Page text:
Moreover, the record demonstrates that the defendant's consent was not voluntary. "Voluntariness is a question of fact to be determined from the totality of circumstances." Schneckloth v. Bustamonte, 412 U.S. 218, 227, 93 S. Ct. 2041, 36 L. Ed. 2d 854 (1973). After reviewing the totality of circumstances in this case, the Court concludes that the defendant's consent was not voluntary. At the time of the questioning, the defendant was confined in his seat with two officers preventing his exit. Det. Hanson stood in the aisle next to him and another officer stood in the front of the bus by the only exit. The officers had just made an announcement over the loudspeaker which suggested that they had assumed control of the bus. The Court is convinced that a reasonable person, innocent of any crime, would not have felt capable of saying "No" under these circumstances.
Although I am deeply troubled by the prospect that an alleged drug dealer may go free on the basis of a procedural ruling rather than a substantive jury verdict, the strictures of the Fourth Amendment are not mere technicalities, but important constitutional safeguards that protect all citizens. Police practices must be designed to conform to the Fourth Amendment; a citizen's constitutional rights cannot be twisted to conform to current police practices.
As I stated in Lewis, the police practice of boarding buses and randomly approaching passengers to question and search them without any articulable suspicion is repugnant to this nation's constitutional values and safeguards as embodied not only in the Fourth Amendment, but also in the Fifth Amendment. Other constitutional protections may also be involved. The First Amendment guarantee of the right to freely assemble and the interstate commerce clause may also be implicated by the police conduct in question.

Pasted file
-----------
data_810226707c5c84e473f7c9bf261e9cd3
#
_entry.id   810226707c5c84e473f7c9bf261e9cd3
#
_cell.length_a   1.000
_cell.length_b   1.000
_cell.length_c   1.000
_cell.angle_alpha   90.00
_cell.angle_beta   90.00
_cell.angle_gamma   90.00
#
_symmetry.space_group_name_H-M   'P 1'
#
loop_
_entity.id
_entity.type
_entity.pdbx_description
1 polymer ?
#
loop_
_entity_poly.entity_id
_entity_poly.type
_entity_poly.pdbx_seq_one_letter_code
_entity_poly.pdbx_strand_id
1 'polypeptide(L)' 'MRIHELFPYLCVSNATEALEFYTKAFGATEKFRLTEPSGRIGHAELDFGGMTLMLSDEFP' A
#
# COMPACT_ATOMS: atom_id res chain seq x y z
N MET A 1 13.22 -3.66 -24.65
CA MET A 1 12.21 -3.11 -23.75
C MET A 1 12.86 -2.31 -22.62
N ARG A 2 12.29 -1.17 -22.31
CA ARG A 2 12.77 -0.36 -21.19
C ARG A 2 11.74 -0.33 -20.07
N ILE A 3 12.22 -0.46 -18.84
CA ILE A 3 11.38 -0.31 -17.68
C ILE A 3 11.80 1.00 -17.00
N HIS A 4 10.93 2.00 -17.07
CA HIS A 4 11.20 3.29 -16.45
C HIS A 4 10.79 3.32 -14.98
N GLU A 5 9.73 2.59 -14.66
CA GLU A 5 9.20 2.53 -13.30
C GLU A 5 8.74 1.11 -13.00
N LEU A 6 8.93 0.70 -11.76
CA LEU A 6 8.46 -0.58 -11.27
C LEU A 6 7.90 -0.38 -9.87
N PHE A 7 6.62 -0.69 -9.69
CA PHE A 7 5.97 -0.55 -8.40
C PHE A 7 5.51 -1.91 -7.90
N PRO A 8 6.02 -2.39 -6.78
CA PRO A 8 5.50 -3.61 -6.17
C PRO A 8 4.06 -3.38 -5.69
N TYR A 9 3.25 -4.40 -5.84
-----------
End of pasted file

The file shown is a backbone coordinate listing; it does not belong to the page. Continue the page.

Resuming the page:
Det. Hanson and the other officers involved in this case are not renegade officers; instead they acted pursuant to an official police practice of boarding buses to approach and search passengers randomly without any particularized suspicion and subjecting those passengers to future stops simply because they exercised their constitutional right to say "No." I do not believe that such a practice meets the requirements of the Constitution. Our desire to overcome the scourge of drugs cannot override the constitutional guarantees that generations of Americans have fought so hard to protect.
This case presents issues that go well beyond an isolated instance between an alleged drug dealer and a police officer. At stake here are the rights of a large segment of our populace. While I realize that the drug epidemic is of tremendous proportions, it cannot be said that everyone who boards an interstate bus must be deemed a suspected drug courier. I know of no precedent where a program as intrusive as this one has been upheld. No case has been made that the only way we can stamp out the drug scourge is for our local police to in effect "seize" buses engaged in interstate transportation in order to indiscriminately search travellers and their possessions. The police must not be allowed to initiate programs of this kind without taking into account the severe impact their actions might have on the constitutional rights of our citizens.
Accordingly, the evidence seized by the officers involved in this case will be suppressed.
An appropriate order accompanies this opinion.
ORDER - March 7, 1990, Filed
Upon consideration of defendant's motion to suppress evidence, the Government's opposition thereto, the hearing held before this court, and in accordance with the Court's opinion of this date, it is hereby
ORDERED that defendant's motion to suppress be and hereby is GRANTED.
March 7, 1990